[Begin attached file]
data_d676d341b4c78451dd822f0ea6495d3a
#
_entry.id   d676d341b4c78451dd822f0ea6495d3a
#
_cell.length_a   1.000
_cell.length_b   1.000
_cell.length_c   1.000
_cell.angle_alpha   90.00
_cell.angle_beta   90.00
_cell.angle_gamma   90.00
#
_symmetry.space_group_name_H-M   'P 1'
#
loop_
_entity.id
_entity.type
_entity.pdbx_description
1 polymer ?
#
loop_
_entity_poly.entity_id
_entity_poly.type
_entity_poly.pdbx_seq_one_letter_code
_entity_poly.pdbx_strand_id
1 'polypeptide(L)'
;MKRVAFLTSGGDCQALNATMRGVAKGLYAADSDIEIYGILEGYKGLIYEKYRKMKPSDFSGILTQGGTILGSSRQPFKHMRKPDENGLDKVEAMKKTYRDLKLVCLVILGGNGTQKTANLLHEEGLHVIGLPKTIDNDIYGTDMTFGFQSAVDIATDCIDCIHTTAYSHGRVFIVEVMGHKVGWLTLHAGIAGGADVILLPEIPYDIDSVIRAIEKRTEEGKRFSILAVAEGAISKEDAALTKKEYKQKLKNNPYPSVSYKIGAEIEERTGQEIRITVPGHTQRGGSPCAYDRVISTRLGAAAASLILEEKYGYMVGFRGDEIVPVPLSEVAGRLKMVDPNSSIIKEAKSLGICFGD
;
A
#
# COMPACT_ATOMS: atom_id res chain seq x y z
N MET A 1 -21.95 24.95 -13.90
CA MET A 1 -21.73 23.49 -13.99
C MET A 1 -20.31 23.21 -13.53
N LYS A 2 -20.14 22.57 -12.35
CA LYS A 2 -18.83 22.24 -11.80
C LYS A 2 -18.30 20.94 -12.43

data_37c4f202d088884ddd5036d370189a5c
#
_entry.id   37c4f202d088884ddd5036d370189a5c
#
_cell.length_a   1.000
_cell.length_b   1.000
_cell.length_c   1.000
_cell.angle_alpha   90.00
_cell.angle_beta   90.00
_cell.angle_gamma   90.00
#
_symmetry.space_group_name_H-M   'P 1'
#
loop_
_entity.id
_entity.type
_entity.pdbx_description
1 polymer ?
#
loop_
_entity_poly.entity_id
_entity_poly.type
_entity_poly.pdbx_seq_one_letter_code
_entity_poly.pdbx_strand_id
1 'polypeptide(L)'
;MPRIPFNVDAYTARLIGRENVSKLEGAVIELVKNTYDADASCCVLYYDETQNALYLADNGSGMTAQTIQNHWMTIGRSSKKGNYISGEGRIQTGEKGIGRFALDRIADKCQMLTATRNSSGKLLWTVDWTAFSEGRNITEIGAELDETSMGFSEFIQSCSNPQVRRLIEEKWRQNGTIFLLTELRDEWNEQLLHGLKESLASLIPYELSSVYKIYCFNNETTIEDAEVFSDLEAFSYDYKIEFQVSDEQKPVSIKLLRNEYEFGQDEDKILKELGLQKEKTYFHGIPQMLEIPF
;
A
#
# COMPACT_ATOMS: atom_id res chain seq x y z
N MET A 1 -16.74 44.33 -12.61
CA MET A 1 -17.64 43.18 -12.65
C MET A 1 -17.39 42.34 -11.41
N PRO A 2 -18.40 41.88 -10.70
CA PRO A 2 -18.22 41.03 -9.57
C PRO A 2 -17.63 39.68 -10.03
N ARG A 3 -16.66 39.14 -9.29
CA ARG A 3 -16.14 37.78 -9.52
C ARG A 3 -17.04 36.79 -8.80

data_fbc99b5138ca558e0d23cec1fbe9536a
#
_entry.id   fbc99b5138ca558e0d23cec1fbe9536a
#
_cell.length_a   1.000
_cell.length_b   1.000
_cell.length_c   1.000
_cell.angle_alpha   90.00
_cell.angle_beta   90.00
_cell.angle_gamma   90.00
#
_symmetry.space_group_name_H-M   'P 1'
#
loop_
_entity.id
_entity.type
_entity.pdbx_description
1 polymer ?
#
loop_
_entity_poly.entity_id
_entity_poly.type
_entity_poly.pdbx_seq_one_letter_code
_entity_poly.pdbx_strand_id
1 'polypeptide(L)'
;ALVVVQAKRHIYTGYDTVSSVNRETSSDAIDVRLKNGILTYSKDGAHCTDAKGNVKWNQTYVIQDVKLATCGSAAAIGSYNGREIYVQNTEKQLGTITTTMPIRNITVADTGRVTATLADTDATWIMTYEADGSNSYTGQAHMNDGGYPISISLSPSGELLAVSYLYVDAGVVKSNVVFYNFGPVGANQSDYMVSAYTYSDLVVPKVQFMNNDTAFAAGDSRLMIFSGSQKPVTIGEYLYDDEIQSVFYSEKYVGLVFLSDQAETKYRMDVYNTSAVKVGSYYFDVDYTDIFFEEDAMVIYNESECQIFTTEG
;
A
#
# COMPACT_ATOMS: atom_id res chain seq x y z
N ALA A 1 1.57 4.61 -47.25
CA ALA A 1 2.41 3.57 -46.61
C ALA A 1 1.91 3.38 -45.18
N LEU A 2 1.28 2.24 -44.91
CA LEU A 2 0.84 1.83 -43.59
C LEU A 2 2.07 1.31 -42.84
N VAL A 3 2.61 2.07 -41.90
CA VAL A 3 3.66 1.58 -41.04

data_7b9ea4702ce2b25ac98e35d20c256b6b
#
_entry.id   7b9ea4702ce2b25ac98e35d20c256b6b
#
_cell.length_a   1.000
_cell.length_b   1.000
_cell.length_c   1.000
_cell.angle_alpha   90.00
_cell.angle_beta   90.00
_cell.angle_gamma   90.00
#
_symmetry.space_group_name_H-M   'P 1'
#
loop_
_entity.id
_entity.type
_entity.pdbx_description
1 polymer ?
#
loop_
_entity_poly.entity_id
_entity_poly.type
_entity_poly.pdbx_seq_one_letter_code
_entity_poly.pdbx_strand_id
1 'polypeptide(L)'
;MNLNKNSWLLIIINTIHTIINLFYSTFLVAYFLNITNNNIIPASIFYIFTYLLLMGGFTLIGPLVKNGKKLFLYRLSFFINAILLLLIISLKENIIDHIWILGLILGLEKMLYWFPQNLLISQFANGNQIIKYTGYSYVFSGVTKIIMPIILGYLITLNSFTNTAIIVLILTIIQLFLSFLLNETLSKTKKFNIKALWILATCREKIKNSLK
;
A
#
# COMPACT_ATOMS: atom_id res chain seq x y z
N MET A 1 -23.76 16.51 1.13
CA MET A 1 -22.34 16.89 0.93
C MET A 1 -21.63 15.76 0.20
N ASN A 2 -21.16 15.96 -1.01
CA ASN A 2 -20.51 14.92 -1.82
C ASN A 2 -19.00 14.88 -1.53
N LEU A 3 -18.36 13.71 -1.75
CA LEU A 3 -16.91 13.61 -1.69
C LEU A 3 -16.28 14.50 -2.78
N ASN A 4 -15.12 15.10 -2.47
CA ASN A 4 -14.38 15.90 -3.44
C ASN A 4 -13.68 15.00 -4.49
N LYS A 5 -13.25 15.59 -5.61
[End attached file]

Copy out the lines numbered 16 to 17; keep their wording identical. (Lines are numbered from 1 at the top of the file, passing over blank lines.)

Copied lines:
_entity.type
_entity.pdbx_description